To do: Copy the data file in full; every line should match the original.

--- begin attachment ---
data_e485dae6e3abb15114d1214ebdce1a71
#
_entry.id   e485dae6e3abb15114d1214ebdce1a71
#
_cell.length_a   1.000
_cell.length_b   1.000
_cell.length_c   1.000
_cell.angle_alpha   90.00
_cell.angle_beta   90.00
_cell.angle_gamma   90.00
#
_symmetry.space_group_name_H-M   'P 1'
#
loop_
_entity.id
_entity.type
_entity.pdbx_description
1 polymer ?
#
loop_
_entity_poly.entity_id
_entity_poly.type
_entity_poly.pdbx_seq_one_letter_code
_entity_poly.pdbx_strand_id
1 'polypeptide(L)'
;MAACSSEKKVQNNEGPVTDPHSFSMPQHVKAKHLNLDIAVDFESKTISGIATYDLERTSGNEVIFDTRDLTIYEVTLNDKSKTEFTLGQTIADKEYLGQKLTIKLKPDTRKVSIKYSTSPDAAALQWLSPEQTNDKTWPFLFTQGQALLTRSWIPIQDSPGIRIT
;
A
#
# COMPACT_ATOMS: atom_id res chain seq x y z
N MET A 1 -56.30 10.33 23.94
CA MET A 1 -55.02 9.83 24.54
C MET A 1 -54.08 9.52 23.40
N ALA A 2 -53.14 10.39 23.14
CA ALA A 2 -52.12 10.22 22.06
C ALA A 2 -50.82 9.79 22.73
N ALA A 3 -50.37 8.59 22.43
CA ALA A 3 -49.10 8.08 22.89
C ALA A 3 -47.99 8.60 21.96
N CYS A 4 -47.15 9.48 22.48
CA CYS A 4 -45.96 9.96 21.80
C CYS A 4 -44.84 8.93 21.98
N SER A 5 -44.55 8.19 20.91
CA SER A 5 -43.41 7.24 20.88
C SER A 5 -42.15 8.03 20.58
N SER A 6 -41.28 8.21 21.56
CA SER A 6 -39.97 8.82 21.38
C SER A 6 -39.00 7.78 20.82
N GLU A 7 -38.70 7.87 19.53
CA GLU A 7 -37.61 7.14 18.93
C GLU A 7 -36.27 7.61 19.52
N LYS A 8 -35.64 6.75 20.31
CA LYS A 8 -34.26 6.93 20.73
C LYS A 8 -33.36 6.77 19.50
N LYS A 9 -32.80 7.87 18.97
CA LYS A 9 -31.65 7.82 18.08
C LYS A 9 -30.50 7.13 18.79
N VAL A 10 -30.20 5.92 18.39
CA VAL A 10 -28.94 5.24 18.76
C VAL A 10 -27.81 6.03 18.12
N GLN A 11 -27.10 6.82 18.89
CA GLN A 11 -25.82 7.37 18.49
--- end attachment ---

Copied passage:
data_e485dae6e3abb15114d1214ebdce1a71
#
_entry.id   e485dae6e3abb15114d1214ebdce1a71
#
_cell.length_a   1.000
_cell.length_b   1.000
_cell.length_c   1.000
_cell.angle_alpha   90.00
_cell.angle_beta   90.00
_cell.angle_gamma   90.00
#
_symmetry.space_group_name_H-M   'P 1'
#
loop_
_entity.id
_entity.type
_entity.pdbx_description
1 polymer ?
#
loop_
_entity_poly.entity_id
_entity_poly.type
_entity_poly.pdbx_seq_one_letter_code
_entity_poly.pdbx_strand_id
1 'polypeptide(L)'
;MAACSSEKKVQNNEGPVTDPHSFSMPQHVKAKHLNLDIAVDFESKTISGIATYDLERTSGNEVIFDTRDLTIYEVTLNDKSKTEFTLGQTIADKEYLGQKLTIKLKPDTRKVSIKYSTSPDAAALQWLSPEQTNDKTWPFLFTQGQALLTRSWIPIQDSPGIRIT
;
A
#
# COMPACT_ATOMS: atom_id res chain seq x y z
N MET A 1 -56.30 10.33 23.94
CA MET A 1 -55.02 9.83 24.54
C MET A 1 -54.08 9.52 23.40
N ALA A 2 -53.14 10.39 23.14
CA ALA A 2 -52.12 10.22 22.06
C ALA A 2 -50.82 9.79 22.73
N ALA A 3 -50.37 8.59 22.43
CA ALA A 3 -49.10 8.08 22.89
C ALA A 3 -47.99 8.60 21.96
N CYS A 4 -47.15 9.48 22.48
CA CYS A 4 -45.96 9.96 21.80
C CYS A 4 -44.84 8.93 21.98
N SER A 5 -44.55 8.19 20.91
CA SER A 5 -43.41 7.24 20.88
C SER A 5 -42.15 8.03 20.58
N SER A 6 -41.28 8.21 21.56
CA SER A 6 -39.97 8.82 21.38
C SER A 6 -39.00 7.78 20.82
N GLU A 7 -38.70 7.87 19.53
CA GLU A 7 -37.61 7.14 18.93
C GLU A 7 -36.27 7.61 19.52
N LYS A 8 -35.64 6.75 20.31
CA LYS A 8 -34.26 6.93 20.73
C LYS A 8 -33.36 6.77 19.50
N LYS A 9 -32.80 7.87 18.97
CA LYS A 9 -31.65 7.82 18.08
C LYS A 9 -30.50 7.13 18.79
N VAL A 10 -30.20 5.92 18.39
CA VAL A 10 -28.94 5.24 18.76
C VAL A 10 -27.81 6.03 18.12
N GLN A 11 -27.10 6.82 18.89
CA GLN A 11 -25.82 7.37 18.49